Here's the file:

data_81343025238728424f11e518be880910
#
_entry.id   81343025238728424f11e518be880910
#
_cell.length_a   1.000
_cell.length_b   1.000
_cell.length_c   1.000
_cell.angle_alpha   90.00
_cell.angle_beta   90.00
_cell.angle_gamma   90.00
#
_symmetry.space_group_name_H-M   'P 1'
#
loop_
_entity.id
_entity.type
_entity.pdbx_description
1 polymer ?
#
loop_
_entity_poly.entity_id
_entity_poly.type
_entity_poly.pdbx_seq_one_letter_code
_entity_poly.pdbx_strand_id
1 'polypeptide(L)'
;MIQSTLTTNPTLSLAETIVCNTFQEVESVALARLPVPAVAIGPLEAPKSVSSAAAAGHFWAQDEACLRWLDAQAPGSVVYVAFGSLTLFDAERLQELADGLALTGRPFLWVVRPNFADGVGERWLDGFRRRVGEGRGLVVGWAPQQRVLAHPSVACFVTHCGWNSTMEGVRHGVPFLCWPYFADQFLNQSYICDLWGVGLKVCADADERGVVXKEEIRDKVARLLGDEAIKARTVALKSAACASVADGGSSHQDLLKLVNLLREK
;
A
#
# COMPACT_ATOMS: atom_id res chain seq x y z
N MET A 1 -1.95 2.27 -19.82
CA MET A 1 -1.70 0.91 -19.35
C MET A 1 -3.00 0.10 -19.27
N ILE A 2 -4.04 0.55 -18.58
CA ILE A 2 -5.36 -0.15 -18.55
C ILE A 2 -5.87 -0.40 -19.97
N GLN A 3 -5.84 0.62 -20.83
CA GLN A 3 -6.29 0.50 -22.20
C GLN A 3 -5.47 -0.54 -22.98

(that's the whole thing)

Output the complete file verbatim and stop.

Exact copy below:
data_81343025238728424f11e518be880910
#
_entry.id   81343025238728424f11e518be880910
#
_cell.length_a   1.000
_cell.length_b   1.000
_cell.length_c   1.000
_cell.angle_alpha   90.00
_cell.angle_beta   90.00
_cell.angle_gamma   90.00
#
_symmetry.space_group_name_H-M   'P 1'
#
loop_
_entity.id
_entity.type
_entity.pdbx_description
1 polymer ?
#
loop_
_entity_poly.entity_id
_entity_poly.type
_entity_poly.pdbx_seq_one_letter_code
_entity_poly.pdbx_strand_id
1 'polypeptide(L)'
;MIQSTLTTNPTLSLAETIVCNTFQEVESVALARLPVPAVAIGPLEAPKSVSSAAAAGHFWAQDEACLRWLDAQAPGSVVYVAFGSLTLFDAERLQELADGLALTGRPFLWVVRPNFADGVGERWLDGFRRRVGEGRGLVVGWAPQQRVLAHPSVACFVTHCGWNSTMEGVRHGVPFLCWPYFADQFLNQSYICDLWGVGLKVCADADERGVVXKEEIRDKVARLLGDEAIKARTVALKSAACASVADGGSSHQDLLKLVNLLREK
;
A
#
# COMPACT_ATOMS: atom_id res chain seq x y z
N MET A 1 -1.95 2.27 -19.82
CA MET A 1 -1.70 0.91 -19.35
C MET A 1 -3.00 0.10 -19.27
N ILE A 2 -4.04 0.55 -18.58
CA ILE A 2 -5.36 -0.15 -18.55
C ILE A 2 -5.87 -0.40 -19.97
N GLN A 3 -5.84 0.62 -20.83
CA GLN A 3 -6.29 0.50 -22.20
C GLN A 3 -5.47 -0.54 -22.98